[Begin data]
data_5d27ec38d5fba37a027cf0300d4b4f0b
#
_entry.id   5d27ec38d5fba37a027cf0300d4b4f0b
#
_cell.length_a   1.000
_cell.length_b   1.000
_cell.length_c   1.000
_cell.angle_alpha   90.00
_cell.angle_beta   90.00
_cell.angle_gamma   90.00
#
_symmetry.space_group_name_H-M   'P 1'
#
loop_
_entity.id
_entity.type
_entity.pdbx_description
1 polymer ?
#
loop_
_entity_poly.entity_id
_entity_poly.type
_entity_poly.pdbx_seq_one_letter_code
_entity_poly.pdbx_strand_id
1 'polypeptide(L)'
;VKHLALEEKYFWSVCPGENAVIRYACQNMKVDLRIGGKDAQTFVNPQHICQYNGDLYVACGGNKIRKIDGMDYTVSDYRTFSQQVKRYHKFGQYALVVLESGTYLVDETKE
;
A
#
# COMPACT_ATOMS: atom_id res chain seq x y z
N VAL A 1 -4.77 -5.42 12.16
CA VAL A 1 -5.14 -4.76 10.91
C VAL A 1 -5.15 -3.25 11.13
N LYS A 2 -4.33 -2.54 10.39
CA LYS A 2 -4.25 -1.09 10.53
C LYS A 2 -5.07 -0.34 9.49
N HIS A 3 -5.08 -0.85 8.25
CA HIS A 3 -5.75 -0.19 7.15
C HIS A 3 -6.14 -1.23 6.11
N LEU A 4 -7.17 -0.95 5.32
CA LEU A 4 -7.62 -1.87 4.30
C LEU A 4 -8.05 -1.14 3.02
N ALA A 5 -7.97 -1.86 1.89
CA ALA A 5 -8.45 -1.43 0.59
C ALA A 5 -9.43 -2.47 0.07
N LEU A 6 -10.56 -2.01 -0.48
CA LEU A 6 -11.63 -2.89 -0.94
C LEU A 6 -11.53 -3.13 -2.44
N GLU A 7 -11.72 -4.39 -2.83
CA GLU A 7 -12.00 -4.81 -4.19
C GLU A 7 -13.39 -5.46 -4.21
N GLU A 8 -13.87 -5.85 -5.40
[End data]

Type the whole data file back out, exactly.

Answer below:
data_5d27ec38d5fba37a027cf0300d4b4f0b
#
_entry.id   5d27ec38d5fba37a027cf0300d4b4f0b
#
_cell.length_a   1.000
_cell.length_b   1.000
_cell.length_c   1.000
_cell.angle_alpha   90.00
_cell.angle_beta   90.00
_cell.angle_gamma   90.00
#
_symmetry.space_group_name_H-M   'P 1'
#
loop_
_entity.id
_entity.type
_entity.pdbx_description
1 polymer ?
#
loop_
_entity_poly.entity_id
_entity_poly.type
_entity_poly.pdbx_seq_one_letter_code
_entity_poly.pdbx_strand_id
1 'polypeptide(L)'
;VKHLALEEKYFWSVCPGENAVIRYACQNMKVDLRIGGKDAQTFVNPQHICQYNGDLYVACGGNKIRKIDGMDYTVSDYRTFSQQVKRYHKFGQYALVVLESGTYLVDETKE
;
A
#
# COMPACT_ATOMS: atom_id res chain seq x y z
N VAL A 1 -4.77 -5.42 12.16
CA VAL A 1 -5.14 -4.76 10.91
C VAL A 1 -5.15 -3.25 11.13
N LYS A 2 -4.33 -2.54 10.39
CA LYS A 2 -4.25 -1.09 10.53
C LYS A 2 -5.07 -0.34 9.49
N HIS A 3 -5.08 -0.85 8.25
CA HIS A 3 -5.75 -0.19 7.15
C HIS A 3 -6.14 -1.23 6.11
N LEU A 4 -7.17 -0.95 5.32
CA LEU A 4 -7.62 -1.87 4.30
C LEU A 4 -8.05 -1.14 3.02
N ALA A 5 -7.97 -1.86 1.89
CA ALA A 5 -8.45 -1.43 0.59
C ALA A 5 -9.43 -2.47 0.07
N LEU A 6 -10.56 -2.01 -0.48
CA LEU A 6 -11.63 -2.89 -0.94
C LEU A 6 -11.53 -3.13 -2.44
N GLU A 7 -11.72 -4.39 -2.83
CA GLU A 7 -12.00 -4.81 -4.19
C GLU A 7 -13.39 -5.46 -4.21
N GLU A 8 -13.87 -5.85 -5.40